A FISHING boat captain has been ordered to pay almost £10,000 after his vessel smashed in a pier and almost sank.
Robert Trueman was in charge of the Grenaa Star - his privately owned boat which is registered in Hartlepool - when it struck the south pier in South Shields at 6.30am on December 17, 2013.
The badly-damaged vessel started taking in water, and had to be helped by two lifeboats.
Salvage experts from Tyne and Wear Marine and workers from the Port of Tyne were drafted in to help move the 60ft boat to a safe berth - just off the beach at nearby Littlehaven.
Trueman was taken to hospital with a head injury he sustained in the collision.
The stricken boat was grounded for four days after the collision before being re-floated four days later and towed to the former Readheads yard at Tyne Dock.
The vessel was attended by Officers from the Marine Unit of Northumbria Police.
Once on board they ascertained that Trueman had been alone in the wheelhouse with the two other crewmen on the vessel being below decks at the time of the collision.
Trueman was found in the wheelhouse and had a head injury which was bleeding, and there was blood on the wheelhouse instrument panel. Trueman said he had been thrown onto it on impact.
The Maritime and Coastguard Agency says the officer could smell alcohol and requested a breath test, but Trueman refused, saying that he was concerned about the vessel and crew.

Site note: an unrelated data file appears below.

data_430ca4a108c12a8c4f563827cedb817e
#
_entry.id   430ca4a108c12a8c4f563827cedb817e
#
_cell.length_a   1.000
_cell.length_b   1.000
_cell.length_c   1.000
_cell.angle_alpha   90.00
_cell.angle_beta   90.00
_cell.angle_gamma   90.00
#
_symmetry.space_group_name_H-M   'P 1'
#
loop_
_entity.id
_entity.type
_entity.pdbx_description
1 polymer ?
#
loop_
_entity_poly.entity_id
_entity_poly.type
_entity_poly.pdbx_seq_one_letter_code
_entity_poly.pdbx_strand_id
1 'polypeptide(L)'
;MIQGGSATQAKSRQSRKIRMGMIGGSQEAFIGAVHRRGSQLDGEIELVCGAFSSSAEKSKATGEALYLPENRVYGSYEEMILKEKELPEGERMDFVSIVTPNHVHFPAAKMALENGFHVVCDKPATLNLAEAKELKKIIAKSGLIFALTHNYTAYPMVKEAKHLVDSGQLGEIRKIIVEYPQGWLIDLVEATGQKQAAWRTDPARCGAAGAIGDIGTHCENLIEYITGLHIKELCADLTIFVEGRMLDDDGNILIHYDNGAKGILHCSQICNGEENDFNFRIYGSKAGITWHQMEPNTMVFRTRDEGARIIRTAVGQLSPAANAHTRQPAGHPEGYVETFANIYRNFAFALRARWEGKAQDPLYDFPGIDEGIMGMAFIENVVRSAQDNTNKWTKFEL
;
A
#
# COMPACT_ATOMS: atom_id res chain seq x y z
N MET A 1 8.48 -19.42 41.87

The agency said he admitted that at the time of the collision that the vessel had been on autopilot.
When Trueman left the vessel two and a half hours after the collision he failed a breath test giving a reading of 58 microgrammes in 100 millilitres, with legal limit 35.
Then about five hours after the collision he provided a urine sample which found a reading of 65 microgrammes in 100 millilitres, the legal limit 107.
At a previous hearing at South Shields Magistrates’ Court, Judge Helen Cousins said the “aggravating” features of the case included Trueman drinking the evening before he set off from North Shields Fish Quay, bound for the North Sea fishing grounds.
Judge Cousins said: “There are serious aggravating features. There is the presence of alcohol.
“I note it is from the evening before but this would not be a mitigating factor in a drink and drive matter. There was a risk of injury to others and the defendant himself did suffer an injury.”
Trueman, of Rowell Street, in Hartlepool, pleaded guilty to a charge of failing to keep a good lookout - as required by Rule 5 of the International Regulations for Preventing Collisions at Sea.
He was fined £5,000, with costs of £4,536.18 and was also ordered to carry out 120 hours community service and to pay a £60 victim surcharge.
The Grenaa Star has now been scrapped.
David Fuller, principal fishing vessel surveyor at the Maritime & Coastguard Agency (MCA) said: “This was a serious avoidable incident.
“Over-dependence on autopilots is dangerous especially in confined waters, and in addition to ensure safety at sea it is essential to maintain a proper lookout at all times.”